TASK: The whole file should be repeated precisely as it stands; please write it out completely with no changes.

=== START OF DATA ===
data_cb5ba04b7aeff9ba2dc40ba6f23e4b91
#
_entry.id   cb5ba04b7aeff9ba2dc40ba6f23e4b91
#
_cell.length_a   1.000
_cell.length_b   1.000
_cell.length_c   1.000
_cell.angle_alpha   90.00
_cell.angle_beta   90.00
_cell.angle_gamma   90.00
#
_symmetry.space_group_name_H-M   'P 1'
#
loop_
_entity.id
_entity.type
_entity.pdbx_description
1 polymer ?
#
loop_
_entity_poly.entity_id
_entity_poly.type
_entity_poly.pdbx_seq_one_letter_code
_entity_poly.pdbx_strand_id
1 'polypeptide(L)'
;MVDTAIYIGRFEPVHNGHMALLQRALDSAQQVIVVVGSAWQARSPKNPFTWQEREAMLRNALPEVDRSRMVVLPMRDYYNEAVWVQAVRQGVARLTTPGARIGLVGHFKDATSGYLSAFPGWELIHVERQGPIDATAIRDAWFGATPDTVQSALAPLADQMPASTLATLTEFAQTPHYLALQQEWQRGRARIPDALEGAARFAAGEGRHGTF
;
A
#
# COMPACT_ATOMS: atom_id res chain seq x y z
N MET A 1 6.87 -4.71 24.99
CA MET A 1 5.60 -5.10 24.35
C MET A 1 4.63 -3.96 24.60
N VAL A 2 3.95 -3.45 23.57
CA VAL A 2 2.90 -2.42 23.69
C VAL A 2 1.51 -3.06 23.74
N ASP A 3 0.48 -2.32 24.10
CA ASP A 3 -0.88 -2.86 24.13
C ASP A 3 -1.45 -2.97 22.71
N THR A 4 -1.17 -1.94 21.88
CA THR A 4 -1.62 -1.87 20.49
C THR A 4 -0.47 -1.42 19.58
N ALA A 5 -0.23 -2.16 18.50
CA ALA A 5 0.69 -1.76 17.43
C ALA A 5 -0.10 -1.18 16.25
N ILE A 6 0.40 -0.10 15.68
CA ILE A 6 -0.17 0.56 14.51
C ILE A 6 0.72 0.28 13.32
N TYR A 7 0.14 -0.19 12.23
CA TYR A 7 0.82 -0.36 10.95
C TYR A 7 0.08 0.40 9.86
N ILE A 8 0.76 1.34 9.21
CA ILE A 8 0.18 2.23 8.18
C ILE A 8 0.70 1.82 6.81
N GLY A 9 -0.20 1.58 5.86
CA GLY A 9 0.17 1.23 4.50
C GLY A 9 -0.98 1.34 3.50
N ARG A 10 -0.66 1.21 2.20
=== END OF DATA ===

data_cb5ba04b7aeff9ba2dc40ba6f23e4b91
#
_entry.id   cb5ba04b7aeff9ba2dc40ba6f23e4b91
#
_cell.length_a   1.000
_cell.length_b   1.000
_cell.length_c   1.000
_cell.angle_alpha   90.00
_cell.angle_beta   90.00
_cell.angle_gamma   90.00
#
_symmetry.space_group_name_H-M   'P 1'
#
loop_
_entity.id
_entity.type
_entity.pdbx_description
1 polymer ?
#
loop_
_entity_poly.entity_id
_entity_poly.type
_entity_poly.pdbx_seq_one_letter_code
_entity_poly.pdbx_strand_id
1 'polypeptide(L)'
;MVDTAIYIGRFEPVHNGHMALLQRALDSAQQVIVVVGSAWQARSPKNPFTWQEREAMLRNALPEVDRSRMVVLPMRDYYNEAVWVQAVRQGVARLTTPGARIGLVGHFKDATSGYLSAFPGWELIHVERQGPIDATAIRDAWFGATPDTVQSALAPLADQMPASTLATLTEFAQTPHYLALQQEWQRGRARIPDALEGAARFAAGEGRHGTF
;
A
#
# COMPACT_ATOMS: atom_id res chain seq x y z
N MET A 1 6.87 -4.71 24.99
CA MET A 1 5.60 -5.10 24.35
C MET A 1 4.63 -3.96 24.60
N VAL A 2 3.95 -3.45 23.57
CA VAL A 2 2.90 -2.42 23.69
C VAL A 2 1.51 -3.06 23.74
N ASP A 3 0.48 -2.32 24.10
CA ASP A 3 -0.88 -2.86 24.13
C ASP A 3 -1.45 -2.97 22.71
N THR A 4 -1.17 -1.94 21.88
CA THR A 4 -1.62 -1.87 20.49
C THR A 4 -0.47 -1.42 19.58
N ALA A 5 -0.23 -2.16 18.50
CA ALA A 5 0.69 -1.76 17.43
C ALA A 5 -0.10 -1.18 16.25
N ILE A 6 0.40 -0.10 15.68
CA ILE A 6 -0.17 0.56 14.51
C ILE A 6 0.72 0.28 13.32
N TYR A 7 0.14 -0.19 12.23
CA TYR A 7 0.82 -0.36 10.95
C TYR A 7 0.08 0.40 9.86
N ILE A 8 0.76 1.34 9.21
CA ILE A 8 0.18 2.23 8.18
C ILE A 8 0.70 1.82 6.81
N GLY A 9 -0.20 1.58 5.86
CA GLY A 9 0.17 1.23 4.50
C GLY A 9 -0.98 1.34 3.50
N ARG A 10 -0.66 1.21 2.20